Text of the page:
QASA is not only an efficiently run organisation; it also puts human rights at the forefront of its activities.
All organisations have ethical frameworks that influence the manner in which they operate. It is their way of how they go about their business. This way of doing things gets carried over and passed on to newer members who join the organisation. It develops into a culture trait of the organisation. It is not necessarily a set of formal rules that are legally binding, but it develops out of various principles, guidelines and certain values that people embrace. I have been a member of the Quadpara Association of South Africa (QASA) for a number of years. I am proud to acknowledge it and I strive to live up to the ethical framework of QASA.
The values of QASA include Dignity and Respect; Compassion and Understanding; Advocacy; Growth and Development; Transparency; Accountability; Equity. These values are very much in line with the principles of Ubuntu. It is visible in the community involvement and participation of the association in all the regions. But QASA is also a co-ordinating, policy-making, governing and supporting organisation. It strives to prevent spinal cord injury, as well as protect and promote the interests of people with mobility impairments by formulating a national policy and strategy, to develop and ensure the full potential and quality of their lives. It’s an ethical, human rights-based framework. It is this part of the work of QASA that I feel is most valuable to people with disabilities.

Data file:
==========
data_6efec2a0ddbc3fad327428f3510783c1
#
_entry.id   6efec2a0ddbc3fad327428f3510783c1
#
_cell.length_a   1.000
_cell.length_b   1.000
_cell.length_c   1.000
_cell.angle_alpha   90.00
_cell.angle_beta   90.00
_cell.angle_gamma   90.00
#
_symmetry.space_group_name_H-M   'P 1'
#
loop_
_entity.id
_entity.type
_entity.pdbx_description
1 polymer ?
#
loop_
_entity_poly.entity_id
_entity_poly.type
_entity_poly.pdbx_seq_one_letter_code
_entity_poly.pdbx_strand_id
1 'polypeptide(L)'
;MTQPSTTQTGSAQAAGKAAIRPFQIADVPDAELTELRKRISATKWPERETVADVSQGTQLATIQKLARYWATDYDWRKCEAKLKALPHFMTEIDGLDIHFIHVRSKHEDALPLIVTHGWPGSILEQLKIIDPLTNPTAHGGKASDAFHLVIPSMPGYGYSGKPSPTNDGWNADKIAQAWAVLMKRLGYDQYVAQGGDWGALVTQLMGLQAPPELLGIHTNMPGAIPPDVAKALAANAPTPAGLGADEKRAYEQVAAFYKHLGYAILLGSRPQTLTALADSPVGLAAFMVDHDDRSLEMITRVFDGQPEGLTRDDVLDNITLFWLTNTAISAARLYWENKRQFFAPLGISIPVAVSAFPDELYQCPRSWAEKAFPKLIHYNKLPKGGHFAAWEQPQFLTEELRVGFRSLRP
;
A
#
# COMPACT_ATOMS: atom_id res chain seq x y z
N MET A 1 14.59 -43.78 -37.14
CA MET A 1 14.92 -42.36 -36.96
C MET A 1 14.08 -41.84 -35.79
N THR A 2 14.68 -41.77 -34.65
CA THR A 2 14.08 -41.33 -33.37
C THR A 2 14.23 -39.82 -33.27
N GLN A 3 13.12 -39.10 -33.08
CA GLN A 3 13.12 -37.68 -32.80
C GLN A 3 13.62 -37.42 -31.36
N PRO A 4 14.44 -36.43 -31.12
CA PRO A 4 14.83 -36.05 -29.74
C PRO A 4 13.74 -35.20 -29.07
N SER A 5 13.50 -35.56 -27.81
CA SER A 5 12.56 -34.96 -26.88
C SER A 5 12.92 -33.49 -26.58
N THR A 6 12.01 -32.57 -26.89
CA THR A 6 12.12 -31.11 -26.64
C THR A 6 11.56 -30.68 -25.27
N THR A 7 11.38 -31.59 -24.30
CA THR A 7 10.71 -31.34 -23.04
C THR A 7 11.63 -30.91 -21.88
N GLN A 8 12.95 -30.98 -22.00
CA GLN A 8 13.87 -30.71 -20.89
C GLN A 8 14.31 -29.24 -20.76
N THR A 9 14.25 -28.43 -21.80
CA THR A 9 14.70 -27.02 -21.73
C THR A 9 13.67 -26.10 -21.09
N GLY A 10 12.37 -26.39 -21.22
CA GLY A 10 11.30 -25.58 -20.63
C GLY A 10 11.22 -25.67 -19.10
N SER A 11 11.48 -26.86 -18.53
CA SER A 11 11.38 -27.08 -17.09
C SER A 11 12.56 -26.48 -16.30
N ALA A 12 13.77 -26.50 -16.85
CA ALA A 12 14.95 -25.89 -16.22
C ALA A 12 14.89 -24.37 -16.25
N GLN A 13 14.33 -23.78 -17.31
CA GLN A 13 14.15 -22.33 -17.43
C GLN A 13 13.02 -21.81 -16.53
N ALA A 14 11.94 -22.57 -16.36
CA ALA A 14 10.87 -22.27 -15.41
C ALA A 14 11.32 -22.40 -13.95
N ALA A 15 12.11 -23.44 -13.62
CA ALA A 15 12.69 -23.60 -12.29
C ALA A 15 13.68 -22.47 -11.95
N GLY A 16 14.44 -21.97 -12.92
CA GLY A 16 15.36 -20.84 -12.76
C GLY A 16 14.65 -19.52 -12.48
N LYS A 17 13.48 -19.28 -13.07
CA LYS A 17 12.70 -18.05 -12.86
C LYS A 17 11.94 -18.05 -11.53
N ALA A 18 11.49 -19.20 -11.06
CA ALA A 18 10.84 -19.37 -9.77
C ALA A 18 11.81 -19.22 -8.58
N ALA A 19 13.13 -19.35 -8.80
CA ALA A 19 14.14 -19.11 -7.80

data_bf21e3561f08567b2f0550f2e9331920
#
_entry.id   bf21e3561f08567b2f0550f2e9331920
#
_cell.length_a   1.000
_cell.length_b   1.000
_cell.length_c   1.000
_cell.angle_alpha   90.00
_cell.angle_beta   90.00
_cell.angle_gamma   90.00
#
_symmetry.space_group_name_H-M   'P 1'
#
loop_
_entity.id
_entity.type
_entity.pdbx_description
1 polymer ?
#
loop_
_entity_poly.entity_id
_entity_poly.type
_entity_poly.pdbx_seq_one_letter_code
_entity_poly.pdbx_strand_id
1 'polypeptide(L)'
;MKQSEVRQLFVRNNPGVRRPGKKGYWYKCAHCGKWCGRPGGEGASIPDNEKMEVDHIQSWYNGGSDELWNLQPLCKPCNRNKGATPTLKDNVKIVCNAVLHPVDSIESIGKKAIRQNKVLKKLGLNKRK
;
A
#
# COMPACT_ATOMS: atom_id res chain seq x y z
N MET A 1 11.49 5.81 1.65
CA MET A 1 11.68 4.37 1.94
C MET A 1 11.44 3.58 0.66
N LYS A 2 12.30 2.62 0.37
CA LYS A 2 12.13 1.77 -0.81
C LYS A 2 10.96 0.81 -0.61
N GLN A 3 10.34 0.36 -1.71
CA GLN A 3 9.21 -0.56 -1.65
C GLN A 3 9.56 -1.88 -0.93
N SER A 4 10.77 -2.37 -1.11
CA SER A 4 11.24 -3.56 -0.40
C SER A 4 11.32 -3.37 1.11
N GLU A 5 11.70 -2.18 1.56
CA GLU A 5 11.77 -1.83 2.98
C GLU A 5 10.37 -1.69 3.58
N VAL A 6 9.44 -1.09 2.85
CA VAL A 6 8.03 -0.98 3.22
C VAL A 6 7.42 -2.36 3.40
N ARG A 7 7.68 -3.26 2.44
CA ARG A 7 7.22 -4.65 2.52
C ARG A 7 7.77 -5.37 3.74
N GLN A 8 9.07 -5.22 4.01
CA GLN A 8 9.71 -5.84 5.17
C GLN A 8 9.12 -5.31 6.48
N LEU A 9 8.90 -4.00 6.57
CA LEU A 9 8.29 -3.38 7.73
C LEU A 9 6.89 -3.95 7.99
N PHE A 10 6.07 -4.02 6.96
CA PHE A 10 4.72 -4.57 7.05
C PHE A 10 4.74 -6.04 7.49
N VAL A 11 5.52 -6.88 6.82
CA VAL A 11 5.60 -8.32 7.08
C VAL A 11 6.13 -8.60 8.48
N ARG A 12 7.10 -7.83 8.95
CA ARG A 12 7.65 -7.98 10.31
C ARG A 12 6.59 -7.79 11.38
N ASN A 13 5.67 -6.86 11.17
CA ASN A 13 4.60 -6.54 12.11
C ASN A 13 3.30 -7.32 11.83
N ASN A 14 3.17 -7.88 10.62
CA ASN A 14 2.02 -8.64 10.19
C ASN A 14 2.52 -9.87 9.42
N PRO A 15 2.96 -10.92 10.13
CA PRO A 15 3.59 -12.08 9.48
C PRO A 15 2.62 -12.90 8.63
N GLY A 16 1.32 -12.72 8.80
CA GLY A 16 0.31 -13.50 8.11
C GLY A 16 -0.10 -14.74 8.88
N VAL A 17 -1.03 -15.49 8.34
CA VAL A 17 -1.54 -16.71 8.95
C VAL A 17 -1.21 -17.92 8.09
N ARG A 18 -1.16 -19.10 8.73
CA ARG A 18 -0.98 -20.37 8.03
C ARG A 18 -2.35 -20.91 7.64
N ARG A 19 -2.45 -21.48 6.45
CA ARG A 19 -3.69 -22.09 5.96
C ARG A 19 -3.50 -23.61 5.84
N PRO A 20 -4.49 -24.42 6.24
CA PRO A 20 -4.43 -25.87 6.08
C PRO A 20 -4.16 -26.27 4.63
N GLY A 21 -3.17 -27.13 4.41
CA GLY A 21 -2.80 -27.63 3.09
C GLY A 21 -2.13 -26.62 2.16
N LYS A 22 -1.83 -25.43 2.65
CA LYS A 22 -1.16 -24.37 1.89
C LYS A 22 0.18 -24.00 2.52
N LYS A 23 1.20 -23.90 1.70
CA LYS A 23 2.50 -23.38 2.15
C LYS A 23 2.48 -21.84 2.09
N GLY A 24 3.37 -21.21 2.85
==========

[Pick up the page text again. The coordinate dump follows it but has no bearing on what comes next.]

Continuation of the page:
QASA and other like-minded organisations fulfil an important need in our community. We board members are responsible for overseeing its operations: we are responsible for maintaining the commitment to our organisation’s mission, establishing our strategic direction, ensuring our compliance with all applicable legal requirements, and maintaining our organisation’s financial well-being. This involves a great deal of responsibility. It is also vitally important that all people with disabilities choose suitably qualified organisations that will represent all that they believe in – organisations that they can be proud of, which will enhance their experience of disability.
I chose QASA. This is because QASA is being managed by people with disabilities who advocate for the rights of people with disabilities.
I encourage everyone to recognise and interrogate the ethical frameworks of organisations, find a special place in the community and serve it, while making a difference in the lives of people with mobility impairments in South Africa.
Raven Benny is the chairperson of QASA. He has been a C5, 6 and 7 quadriplegic since 2000. He is married with five children, is mad about wheelchair rugby and represented South Africa in 2003 and 2005. He also plays for Maties. email: firstname.lastname@example.org